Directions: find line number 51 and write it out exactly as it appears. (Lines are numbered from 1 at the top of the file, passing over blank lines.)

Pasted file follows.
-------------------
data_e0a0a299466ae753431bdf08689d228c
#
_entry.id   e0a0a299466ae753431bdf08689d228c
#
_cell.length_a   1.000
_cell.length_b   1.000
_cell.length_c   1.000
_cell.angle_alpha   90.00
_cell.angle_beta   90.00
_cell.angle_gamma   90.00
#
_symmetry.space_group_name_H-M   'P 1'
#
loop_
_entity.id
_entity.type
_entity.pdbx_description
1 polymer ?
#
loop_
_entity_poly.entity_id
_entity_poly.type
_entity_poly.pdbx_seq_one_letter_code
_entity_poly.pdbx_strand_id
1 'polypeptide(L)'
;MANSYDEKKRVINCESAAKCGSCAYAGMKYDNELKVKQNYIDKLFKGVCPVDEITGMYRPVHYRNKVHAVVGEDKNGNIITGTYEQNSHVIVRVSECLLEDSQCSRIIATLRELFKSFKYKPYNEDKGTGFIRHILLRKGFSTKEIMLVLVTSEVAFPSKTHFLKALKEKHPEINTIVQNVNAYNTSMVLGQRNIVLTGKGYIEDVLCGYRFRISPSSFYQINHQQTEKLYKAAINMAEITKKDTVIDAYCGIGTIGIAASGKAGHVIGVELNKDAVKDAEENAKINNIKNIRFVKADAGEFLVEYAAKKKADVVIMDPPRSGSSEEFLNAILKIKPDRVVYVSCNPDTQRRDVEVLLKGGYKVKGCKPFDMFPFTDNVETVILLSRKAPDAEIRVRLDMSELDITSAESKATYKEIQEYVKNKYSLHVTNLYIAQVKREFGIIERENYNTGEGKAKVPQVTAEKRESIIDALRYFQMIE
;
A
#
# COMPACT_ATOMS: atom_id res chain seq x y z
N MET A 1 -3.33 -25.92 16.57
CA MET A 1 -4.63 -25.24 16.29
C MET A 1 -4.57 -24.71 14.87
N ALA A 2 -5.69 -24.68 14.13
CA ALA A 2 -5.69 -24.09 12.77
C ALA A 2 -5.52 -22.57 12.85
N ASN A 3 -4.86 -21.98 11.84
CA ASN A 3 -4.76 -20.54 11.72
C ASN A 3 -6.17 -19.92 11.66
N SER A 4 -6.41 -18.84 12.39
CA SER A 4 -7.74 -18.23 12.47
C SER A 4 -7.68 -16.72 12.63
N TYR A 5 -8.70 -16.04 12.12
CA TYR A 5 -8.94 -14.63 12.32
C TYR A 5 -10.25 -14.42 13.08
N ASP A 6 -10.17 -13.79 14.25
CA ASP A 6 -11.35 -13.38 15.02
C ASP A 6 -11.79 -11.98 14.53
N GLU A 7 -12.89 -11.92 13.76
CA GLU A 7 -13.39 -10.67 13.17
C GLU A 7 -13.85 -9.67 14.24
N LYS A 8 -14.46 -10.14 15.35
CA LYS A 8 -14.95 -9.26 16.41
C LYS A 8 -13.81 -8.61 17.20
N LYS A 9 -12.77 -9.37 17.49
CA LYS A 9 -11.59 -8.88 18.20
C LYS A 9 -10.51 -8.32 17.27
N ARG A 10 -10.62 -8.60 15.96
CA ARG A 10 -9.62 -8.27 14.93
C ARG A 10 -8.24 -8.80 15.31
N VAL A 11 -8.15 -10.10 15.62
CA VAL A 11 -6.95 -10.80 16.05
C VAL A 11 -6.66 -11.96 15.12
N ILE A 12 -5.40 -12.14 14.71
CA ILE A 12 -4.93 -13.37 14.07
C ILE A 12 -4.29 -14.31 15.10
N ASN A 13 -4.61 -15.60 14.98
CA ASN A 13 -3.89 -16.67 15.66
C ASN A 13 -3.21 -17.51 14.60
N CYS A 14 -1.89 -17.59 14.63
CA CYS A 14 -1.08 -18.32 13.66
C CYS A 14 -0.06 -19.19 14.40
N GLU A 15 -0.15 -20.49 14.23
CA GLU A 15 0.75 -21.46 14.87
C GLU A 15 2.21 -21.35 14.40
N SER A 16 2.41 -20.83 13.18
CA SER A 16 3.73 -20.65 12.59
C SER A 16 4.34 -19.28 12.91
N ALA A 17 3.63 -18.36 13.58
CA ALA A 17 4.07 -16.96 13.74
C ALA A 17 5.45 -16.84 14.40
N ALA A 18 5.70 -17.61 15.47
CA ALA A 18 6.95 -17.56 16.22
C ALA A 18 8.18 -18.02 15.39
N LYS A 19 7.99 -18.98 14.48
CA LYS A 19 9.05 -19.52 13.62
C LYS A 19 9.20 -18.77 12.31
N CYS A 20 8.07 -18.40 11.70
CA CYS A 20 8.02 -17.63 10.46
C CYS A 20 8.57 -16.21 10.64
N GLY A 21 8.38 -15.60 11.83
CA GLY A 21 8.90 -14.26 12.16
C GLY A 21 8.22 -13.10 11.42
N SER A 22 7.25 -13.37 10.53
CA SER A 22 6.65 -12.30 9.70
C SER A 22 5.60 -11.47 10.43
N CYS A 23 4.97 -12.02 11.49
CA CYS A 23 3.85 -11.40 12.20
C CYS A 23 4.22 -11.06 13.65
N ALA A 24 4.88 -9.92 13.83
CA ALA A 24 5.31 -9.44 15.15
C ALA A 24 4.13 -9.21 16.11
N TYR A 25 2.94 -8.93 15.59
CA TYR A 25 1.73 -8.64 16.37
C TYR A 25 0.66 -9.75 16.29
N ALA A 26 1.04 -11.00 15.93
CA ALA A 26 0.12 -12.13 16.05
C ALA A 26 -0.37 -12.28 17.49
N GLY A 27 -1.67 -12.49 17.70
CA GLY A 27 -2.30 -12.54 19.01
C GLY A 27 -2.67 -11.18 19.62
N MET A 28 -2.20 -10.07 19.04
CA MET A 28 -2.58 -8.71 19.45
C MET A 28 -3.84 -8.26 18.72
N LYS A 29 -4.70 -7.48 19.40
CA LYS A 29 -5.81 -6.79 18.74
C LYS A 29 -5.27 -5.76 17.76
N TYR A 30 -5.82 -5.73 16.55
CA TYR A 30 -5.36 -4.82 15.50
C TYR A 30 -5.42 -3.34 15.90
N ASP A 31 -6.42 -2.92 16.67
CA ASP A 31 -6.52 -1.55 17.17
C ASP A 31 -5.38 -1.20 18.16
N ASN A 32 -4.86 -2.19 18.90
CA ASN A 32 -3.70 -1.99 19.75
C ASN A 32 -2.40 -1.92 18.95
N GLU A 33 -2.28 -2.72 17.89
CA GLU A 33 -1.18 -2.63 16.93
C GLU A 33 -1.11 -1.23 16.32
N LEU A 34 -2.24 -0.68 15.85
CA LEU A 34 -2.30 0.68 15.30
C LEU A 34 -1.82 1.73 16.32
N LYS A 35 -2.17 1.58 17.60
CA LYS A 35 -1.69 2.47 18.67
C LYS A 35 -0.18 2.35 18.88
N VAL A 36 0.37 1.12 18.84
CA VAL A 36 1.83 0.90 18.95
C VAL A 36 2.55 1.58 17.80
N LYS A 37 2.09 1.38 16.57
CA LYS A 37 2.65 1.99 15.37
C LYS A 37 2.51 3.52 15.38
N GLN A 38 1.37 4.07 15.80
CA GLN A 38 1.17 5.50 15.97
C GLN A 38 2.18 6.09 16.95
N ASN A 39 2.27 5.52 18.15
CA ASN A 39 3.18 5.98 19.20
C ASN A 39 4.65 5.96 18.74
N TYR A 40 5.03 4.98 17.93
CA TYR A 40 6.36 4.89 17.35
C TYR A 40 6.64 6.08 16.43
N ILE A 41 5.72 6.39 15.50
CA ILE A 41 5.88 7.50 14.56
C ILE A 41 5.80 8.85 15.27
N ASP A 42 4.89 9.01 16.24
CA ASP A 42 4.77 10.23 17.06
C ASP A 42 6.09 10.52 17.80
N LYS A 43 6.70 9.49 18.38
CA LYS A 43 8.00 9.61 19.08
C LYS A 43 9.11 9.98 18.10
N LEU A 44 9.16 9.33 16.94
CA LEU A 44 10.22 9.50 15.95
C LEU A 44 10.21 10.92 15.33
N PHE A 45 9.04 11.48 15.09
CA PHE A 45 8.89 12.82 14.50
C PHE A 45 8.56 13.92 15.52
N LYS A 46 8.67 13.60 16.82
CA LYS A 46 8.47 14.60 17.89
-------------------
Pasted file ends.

C GLU A 7 -13.85 -9.67 14.24